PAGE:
The Woodson signing stands to me as one of the most impactful free agent signings of the past decade as well. To take a shot on a guy with that much talent who had obvious questions about his durability, and to not only have it work out but to see him become a leader for your team is phenomenal.

    Thompson’s long-term vision was realized with the 2010 Packers. With six years of Thompson drafts on the books, they have premier talent at all the right positions. They have continuity, versatility, and intelligence. They have the depth to withstand 15 players on injured reserve, including six starters.

    BusinessInsider.com noted that only 13 percent of Green Bay’s playoff roster was drafted by another team. That was easily the lowest percentage of the four Conference Championship teams. (For reference, 32 percent of the Bears roster was drafted elsewhere.)
    This was one of my favorite bits from the whole article. A stunning statistic. The only thing I've ever seen comparable to this was that on the 2005 Colts Superbowl team, 21 of the 22 starters on offense and defense were drafted by the Colts organization. Those are two teams that are perennially competitive and have solid depth at key positions. It shows that free agency, while important, is not the only way to bulk up a roster. It requires patience.

    The overall track record, however, is outstanding. Thompson finds quality role players in the middle rounds like receivers James Jones and Jordy Nelson. A relative “miss” at the top of the draft like linebacker A.J. Hawk still contributes plenty.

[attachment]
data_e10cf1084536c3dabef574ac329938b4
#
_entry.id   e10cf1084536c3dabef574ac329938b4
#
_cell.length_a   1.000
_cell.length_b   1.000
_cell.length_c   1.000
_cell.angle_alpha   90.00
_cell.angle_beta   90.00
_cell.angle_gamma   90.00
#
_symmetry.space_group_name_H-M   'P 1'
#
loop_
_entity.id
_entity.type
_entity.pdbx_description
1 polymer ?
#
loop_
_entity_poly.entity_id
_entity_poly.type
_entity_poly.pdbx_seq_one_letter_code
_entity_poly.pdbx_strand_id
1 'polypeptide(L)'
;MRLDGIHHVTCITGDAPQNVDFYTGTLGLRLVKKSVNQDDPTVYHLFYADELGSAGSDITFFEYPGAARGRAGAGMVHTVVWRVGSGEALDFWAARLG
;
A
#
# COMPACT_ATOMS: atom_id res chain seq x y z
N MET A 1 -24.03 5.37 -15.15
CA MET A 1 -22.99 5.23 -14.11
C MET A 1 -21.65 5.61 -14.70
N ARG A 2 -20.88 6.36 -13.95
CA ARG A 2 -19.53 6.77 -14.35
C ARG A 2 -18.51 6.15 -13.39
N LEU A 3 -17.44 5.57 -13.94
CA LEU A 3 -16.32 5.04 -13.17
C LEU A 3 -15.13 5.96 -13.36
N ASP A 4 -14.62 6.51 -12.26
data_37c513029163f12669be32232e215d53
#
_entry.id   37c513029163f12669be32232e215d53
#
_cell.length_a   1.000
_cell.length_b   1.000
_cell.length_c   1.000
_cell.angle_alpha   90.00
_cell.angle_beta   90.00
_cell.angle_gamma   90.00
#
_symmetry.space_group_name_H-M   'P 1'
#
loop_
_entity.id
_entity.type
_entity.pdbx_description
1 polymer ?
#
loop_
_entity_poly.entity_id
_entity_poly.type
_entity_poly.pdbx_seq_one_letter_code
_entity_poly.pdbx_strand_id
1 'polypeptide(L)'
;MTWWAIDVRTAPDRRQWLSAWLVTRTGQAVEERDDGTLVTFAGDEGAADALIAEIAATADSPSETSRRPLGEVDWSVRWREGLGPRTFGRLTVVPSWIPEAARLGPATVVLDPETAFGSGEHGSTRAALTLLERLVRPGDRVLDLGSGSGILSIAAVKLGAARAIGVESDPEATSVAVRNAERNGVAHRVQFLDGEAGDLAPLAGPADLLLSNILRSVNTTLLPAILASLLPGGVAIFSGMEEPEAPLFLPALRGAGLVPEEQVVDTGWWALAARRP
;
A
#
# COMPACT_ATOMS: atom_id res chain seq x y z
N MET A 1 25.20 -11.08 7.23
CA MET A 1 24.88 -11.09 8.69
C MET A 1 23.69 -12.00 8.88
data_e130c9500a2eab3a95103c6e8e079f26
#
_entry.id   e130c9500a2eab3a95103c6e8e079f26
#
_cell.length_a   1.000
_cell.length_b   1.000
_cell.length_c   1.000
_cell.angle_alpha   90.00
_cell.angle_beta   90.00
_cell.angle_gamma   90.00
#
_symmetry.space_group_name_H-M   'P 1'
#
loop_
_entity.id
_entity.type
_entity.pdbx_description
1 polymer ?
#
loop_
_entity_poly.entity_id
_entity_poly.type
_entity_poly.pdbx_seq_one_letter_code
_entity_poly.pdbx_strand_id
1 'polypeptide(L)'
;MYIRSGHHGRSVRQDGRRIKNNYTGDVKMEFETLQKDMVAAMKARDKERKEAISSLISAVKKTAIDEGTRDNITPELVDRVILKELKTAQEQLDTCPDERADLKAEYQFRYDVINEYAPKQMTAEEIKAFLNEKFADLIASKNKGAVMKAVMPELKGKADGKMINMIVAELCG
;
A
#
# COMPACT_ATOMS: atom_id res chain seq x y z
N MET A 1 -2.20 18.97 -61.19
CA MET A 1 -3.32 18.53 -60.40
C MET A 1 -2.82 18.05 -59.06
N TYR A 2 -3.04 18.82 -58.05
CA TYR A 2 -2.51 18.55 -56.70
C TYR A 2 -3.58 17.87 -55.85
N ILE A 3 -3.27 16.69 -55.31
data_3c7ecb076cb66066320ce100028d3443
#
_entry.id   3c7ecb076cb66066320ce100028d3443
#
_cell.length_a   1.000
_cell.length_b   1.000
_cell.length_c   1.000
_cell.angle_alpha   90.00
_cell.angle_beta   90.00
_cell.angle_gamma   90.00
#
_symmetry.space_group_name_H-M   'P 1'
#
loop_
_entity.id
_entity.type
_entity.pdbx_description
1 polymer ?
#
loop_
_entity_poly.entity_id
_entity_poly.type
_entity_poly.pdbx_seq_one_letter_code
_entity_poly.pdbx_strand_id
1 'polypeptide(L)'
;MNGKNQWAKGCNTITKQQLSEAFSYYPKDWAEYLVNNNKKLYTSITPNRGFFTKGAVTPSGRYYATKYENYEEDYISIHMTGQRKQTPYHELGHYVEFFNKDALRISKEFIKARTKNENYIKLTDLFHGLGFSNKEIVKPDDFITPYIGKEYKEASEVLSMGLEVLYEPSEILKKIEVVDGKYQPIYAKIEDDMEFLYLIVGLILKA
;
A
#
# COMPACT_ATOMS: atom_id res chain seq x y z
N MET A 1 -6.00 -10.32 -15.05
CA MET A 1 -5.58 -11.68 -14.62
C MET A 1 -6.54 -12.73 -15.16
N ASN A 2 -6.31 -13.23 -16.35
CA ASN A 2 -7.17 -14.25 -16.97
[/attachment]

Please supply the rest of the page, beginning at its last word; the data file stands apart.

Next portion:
Then there are the hits: Defensive tackle B.J. Raji, linebacker Clay Matthews, tight end Jermichael Finley, receiver Greg Jennings, guard Josh Sitton, safety Nick Collins, tackle Bryan Bulaga, running back James Starks, and, of course, Rodgers.
    His draft record is truly stunning. Every single one of those guys is good, and he has maybe missed on 10% of his picks in his tenure. I'm not a Packers fan but I'm a Ted Thompson fan (childhood friends with my dad. His mom lives across the street from my grandmother), and I am glad to see his hard work finally paying off. He took a lot of flack for the Favre deal and many people questioned him picking Rodgers in 2005. Nobody has anything to say about that now.

    Full article: http://nbcsports.msnbc.com/id/413798...per_bowl_xlv//

    Side note: If there is a rookie wage scale implemented in the new CBA, do you think we will see teams slowly become more intent on building through the draft where their payrolls are more able to sustain patient progress? The impact of rookie "busts" will go down majorly if the amount of money spent on them is cut in half or a third.